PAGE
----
dearieme August 19, 2014 at 2:29 pm

“I suspect that it’s no better remedy that more education.” Typo?

T. Shaw August 19, 2014 at 2:35 pm

No! the better remedy is more economists that agree with Kruggie.

Art Vandelay August 19, 2014 at 3:59 pm

Must be great to have all the answers. Why is it you’re not rich? Oh right, you’re an idiot.

Donald Pretari August 19, 2014 at 5:08 pm

The size of government has nothing to do with the usefulness of government borrowing during an economic downturn. In an economic downturn, government receipts will generally go down. However, increasing taxes or cutting spending both have very negative consequences. Both will reduce spending in the general economy so as to further contract the economy. This can produce Debt-Deflation and/or a prolonged slump as investors will be wary of investing since spenders are wary of spending and/or haven’t a whole lot to spend.

A permanent helicopter drop monetary policy will help imply future inflation. This should incentivize investors to risk more now in order not to lose money due to inflation. Remember, doing nothing when the Fed does this is an investment decision, and one that can lose you money if you don’t respond well.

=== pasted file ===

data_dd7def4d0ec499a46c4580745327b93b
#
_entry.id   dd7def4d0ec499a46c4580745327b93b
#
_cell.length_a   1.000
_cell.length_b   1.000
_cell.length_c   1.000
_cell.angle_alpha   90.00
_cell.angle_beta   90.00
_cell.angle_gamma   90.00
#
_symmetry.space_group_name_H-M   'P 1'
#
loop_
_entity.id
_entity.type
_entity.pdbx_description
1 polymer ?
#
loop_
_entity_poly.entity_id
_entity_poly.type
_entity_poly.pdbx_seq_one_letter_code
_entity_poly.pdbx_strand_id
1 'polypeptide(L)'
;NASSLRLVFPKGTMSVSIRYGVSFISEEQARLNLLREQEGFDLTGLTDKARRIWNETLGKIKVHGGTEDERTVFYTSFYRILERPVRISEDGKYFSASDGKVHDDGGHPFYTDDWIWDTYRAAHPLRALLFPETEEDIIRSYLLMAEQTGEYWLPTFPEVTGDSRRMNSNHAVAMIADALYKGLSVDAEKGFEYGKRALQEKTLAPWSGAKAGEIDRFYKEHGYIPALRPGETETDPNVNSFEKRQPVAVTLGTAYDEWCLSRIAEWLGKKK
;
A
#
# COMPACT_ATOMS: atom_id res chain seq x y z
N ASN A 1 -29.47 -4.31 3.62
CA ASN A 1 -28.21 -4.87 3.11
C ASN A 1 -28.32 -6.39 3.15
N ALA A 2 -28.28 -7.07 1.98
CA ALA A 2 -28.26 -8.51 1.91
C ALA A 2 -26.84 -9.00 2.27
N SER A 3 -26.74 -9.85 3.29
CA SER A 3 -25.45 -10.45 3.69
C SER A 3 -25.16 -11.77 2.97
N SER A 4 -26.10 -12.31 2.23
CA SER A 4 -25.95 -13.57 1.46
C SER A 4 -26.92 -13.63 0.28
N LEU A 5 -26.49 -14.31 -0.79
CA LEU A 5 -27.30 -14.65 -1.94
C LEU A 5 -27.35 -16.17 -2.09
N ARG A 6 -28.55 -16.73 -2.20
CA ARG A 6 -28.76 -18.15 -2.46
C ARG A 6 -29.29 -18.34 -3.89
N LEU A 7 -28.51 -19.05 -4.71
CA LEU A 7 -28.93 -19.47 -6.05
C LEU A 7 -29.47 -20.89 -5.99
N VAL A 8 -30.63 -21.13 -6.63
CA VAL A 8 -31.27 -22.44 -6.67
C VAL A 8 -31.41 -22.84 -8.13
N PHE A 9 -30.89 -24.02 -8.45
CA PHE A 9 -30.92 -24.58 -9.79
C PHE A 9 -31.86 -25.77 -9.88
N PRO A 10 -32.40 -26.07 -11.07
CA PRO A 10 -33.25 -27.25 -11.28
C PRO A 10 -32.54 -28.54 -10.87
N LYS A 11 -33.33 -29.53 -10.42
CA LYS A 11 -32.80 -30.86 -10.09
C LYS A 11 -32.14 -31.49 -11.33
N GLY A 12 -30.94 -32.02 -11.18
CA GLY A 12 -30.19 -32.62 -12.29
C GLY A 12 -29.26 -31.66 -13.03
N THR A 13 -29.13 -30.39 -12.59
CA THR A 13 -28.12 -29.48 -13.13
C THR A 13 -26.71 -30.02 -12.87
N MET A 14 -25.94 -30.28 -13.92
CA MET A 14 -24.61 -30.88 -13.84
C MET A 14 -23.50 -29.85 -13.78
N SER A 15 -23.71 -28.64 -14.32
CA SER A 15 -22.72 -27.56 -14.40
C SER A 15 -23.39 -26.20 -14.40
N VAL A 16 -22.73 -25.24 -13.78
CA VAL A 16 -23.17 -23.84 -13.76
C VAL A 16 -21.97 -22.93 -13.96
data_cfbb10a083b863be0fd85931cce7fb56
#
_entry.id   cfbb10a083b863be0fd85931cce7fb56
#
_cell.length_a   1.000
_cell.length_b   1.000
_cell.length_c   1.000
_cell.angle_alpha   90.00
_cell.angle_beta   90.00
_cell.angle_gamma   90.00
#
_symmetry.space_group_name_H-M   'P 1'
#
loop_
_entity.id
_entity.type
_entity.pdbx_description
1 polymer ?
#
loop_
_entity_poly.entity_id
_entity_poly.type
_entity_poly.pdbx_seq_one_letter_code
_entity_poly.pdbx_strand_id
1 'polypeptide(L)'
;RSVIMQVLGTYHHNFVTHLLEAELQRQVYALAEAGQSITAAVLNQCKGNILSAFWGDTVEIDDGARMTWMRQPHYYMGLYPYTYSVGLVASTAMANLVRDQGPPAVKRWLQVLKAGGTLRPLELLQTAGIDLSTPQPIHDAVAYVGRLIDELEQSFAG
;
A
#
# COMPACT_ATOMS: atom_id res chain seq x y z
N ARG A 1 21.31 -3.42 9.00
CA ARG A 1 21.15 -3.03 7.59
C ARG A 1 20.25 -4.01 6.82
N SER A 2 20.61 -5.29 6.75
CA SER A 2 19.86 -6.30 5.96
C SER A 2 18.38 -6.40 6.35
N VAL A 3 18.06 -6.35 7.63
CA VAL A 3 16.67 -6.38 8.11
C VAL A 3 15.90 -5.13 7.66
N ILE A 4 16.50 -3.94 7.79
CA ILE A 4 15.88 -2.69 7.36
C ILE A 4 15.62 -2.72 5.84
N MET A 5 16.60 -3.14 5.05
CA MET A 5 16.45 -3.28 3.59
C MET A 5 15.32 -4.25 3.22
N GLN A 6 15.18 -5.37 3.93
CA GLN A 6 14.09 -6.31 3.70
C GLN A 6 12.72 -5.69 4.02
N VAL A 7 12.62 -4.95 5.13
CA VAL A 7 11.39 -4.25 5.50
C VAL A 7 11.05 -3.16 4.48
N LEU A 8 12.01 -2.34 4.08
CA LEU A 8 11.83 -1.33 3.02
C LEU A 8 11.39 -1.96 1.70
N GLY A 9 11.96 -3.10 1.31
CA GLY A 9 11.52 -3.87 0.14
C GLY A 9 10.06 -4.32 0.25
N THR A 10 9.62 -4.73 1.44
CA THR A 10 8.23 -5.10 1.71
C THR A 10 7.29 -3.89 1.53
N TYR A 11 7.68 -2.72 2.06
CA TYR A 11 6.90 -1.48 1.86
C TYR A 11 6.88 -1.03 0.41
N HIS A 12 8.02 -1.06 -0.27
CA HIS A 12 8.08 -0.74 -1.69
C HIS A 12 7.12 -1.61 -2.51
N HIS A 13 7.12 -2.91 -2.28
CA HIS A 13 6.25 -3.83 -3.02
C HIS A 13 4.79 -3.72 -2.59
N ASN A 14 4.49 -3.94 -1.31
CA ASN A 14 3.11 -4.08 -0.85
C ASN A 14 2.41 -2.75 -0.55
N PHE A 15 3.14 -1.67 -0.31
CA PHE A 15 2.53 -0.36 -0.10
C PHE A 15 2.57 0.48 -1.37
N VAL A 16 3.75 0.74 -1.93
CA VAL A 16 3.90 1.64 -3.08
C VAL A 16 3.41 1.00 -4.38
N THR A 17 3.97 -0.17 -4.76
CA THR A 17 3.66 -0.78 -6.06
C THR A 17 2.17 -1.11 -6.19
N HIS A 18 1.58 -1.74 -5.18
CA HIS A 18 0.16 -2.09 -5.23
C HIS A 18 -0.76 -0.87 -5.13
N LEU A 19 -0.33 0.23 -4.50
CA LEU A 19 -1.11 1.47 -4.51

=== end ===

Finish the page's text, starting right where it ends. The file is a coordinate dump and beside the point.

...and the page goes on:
Government borrowing can also imply future inflation as government’s borrowing can lead to paying higher yields in the future as the debt rises and investors do indeed get more iffy about the safety of their investment. In is in this sense, and in this sense only, that it does not matter what government does with the money. The main benefit of the government borrowing is to reinforce the future implication of inflation brought about by the Fed’s policy.